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Tough questions to ask your remote employer who gives you Cost Of Living based compensation and some thoughts on how remote compensation will work in the future
Your star designer out in the sticks is just as valuable (maybe more so) to the team as those working from the big-city home office. Make sure she feels that way.
By the same token, as a remote worker, you shouldn’t let employers get away with paying you less just because you live in a cheaper city. “Equal pay for equal work” might be a dusty slogan, but it works for a reason. If with regard to compensation you accept being treated as a second-class worker based on location, you’re opening the door to being treated poorly on other matters as well.
- Remote by David Heinemeir Hanson and Jason Fried
Almost all the knowledge jobs have become work-from-home in this sudden pandemic. Societies, companies, employees and job-seekers - all have been caught in this sudden shift in the way of working.
I am writing this for the new job-seekers. It's a tough market out there but you should still expect "equal pay for equal work" at whatever remote company you work for in the future. Most of us will probably not get it anytime soon but I believe that there's value in setting expectations.
Big companies like Twitter, Shopify and Facebook have announced that they are adopting remote work for good. It's inevitable that this will pave the path for other companies to follow suit.
But along with this they might also make location based compensation the norm.
Below I present some tough questions that you can ask your employer who has adopted this practice.
If you don't live in the highest wage city of the world, you might have a peer at the company who lives in a more expensive city than you. Are you ready to be treated as a second-class employee just because of the geography that you live in?
How will you know that all the lousy work doesn't get passed on to you because it is justified in terms of 'returns on investment'?
When your manager has the final say, isn't it possible that they distribute work so that a low-risk, low-impact project is assigned to you while your "more expensive" peers get assigned the high-risk, high impact one?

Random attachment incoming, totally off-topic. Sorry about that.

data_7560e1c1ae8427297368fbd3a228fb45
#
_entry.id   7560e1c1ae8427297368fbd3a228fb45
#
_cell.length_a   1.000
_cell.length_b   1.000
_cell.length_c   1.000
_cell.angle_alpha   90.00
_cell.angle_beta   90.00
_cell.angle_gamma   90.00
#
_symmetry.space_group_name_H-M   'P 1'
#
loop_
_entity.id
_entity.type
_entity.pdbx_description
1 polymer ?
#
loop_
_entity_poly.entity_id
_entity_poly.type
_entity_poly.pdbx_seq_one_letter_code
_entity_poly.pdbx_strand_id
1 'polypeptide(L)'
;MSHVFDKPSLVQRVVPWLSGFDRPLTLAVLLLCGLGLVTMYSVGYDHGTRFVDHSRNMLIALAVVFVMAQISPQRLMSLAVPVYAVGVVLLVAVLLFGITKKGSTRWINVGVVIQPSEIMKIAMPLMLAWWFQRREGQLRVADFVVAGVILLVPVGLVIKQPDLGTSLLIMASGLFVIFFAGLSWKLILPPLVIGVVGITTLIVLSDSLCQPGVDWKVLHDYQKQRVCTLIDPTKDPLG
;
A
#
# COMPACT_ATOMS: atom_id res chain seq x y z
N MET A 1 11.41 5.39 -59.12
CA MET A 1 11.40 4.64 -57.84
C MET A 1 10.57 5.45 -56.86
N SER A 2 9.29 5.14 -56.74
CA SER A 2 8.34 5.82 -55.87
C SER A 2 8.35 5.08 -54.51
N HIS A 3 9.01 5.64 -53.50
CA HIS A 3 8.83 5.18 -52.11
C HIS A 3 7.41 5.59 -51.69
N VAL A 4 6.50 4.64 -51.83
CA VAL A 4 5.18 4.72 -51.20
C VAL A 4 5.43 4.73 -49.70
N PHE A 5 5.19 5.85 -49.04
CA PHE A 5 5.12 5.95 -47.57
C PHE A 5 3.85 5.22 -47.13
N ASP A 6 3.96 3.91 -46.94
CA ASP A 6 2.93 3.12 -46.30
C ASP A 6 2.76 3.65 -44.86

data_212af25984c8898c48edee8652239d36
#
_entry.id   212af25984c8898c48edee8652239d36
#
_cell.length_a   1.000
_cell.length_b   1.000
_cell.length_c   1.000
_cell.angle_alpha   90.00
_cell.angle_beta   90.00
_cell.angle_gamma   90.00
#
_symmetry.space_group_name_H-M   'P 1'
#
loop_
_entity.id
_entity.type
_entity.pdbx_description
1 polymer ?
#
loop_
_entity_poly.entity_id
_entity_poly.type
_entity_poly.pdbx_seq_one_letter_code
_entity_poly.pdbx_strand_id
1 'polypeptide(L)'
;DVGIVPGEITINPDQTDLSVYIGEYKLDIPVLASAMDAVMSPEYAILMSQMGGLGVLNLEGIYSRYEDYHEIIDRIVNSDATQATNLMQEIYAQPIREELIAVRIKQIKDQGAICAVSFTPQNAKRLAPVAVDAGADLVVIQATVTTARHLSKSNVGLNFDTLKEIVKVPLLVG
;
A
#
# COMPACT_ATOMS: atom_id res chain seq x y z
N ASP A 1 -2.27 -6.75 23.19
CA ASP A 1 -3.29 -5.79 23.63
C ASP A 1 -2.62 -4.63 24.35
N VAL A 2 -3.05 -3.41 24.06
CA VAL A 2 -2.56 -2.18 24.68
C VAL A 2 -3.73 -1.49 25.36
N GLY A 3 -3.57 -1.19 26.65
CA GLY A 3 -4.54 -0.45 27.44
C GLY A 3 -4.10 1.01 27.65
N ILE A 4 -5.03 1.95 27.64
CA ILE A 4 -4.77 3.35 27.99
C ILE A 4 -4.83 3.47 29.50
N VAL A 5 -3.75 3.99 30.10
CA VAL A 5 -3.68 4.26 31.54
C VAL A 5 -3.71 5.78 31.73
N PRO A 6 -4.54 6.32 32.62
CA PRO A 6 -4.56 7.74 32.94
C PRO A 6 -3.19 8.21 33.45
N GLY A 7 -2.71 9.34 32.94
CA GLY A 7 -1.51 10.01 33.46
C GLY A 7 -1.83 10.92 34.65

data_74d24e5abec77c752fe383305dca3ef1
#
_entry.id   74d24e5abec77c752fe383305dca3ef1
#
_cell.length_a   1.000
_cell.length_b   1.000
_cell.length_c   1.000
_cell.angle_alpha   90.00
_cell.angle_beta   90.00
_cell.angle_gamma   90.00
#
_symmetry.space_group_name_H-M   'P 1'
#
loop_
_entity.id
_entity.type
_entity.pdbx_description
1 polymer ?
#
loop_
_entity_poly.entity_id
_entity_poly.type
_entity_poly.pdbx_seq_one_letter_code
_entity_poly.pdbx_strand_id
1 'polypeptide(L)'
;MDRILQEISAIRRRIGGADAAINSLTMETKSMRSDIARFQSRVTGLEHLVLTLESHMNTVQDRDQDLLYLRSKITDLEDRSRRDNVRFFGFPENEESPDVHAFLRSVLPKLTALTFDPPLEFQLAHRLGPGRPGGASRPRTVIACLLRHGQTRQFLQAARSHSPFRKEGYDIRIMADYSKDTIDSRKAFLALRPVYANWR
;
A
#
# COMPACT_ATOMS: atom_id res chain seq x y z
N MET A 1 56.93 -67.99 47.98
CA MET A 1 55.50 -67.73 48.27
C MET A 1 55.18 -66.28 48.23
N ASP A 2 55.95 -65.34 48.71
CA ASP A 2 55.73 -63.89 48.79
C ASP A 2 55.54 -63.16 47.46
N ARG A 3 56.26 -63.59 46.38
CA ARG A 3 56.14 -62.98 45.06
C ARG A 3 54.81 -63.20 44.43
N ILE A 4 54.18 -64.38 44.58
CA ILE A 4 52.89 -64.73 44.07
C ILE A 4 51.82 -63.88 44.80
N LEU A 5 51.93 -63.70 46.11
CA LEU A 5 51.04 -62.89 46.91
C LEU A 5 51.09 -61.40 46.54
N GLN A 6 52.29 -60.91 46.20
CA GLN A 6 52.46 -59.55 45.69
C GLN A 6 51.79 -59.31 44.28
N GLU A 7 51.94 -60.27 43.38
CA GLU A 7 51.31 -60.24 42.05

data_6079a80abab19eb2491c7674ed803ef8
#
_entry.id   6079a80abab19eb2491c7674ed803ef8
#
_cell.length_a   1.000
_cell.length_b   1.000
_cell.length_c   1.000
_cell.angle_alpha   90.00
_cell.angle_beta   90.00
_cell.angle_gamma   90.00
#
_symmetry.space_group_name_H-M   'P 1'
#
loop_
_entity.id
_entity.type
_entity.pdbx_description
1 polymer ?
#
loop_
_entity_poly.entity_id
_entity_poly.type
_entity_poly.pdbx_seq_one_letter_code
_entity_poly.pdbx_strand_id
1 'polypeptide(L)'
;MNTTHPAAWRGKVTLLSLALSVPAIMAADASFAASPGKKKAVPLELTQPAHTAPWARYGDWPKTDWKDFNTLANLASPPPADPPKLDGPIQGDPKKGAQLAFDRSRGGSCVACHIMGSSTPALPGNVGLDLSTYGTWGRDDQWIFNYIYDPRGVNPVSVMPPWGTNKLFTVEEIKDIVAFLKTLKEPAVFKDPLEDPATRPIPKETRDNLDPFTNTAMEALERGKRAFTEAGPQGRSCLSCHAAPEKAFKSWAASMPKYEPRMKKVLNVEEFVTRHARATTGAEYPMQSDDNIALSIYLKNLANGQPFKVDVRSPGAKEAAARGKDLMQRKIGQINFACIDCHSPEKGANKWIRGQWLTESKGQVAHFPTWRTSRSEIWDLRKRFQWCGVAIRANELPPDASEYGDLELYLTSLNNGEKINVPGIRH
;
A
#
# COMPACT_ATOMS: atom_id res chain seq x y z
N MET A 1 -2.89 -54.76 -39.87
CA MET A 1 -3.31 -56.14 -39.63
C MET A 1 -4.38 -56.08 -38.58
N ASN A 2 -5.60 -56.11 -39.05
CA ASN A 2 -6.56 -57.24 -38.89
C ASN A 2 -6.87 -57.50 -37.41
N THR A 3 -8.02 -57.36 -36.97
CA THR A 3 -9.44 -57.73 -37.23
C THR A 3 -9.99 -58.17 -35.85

HR at your COL company: "We have a policy that says we won't discriminate based on the employee's location."
That's all well and good but what about the silent bias.
How can you be sure that your extremely well-meaning manager wasn't thinking about it when they assign you a project that you don't like? Wouldn't they be making a wise decision that is justified in terms of returns of investment? Can you be sure that they won't?
Public spending enables governments to produce and purchase goods and services, in order to fulfil their objectives – such as the provision of public goods or the redistribution of resources - like social protection, education and healthcare.
Recent data on public spending reveals substantial cross-country heterogeneity. Relative to low-income countries, government expenditure in high-income countries tends to be much larger (both in per capita terms, and as share of GDP), and it also tends to be more focused on social protection.
In India, the government spent about 1,700 US dollars per head (adjusted based on Purchasing Power Parity) in the year 2015; while in countries such as Norway, that figure was over 30,000 US dollars (adjusted based on PPP) and in USA it was over 21,000 USD.
This lack of government spending is ultimately passed on to the citizens who need to pay for these benefits with their own money, thus reflecting it in their costs of living.
An impotent public schooling system means that employees need to send their children to expensive private schools. A broken public hospital infracture means that people need to avail the expensive private hospitals for their healthcare. And a lot of these private enterprises are not above profiteering in times of crises.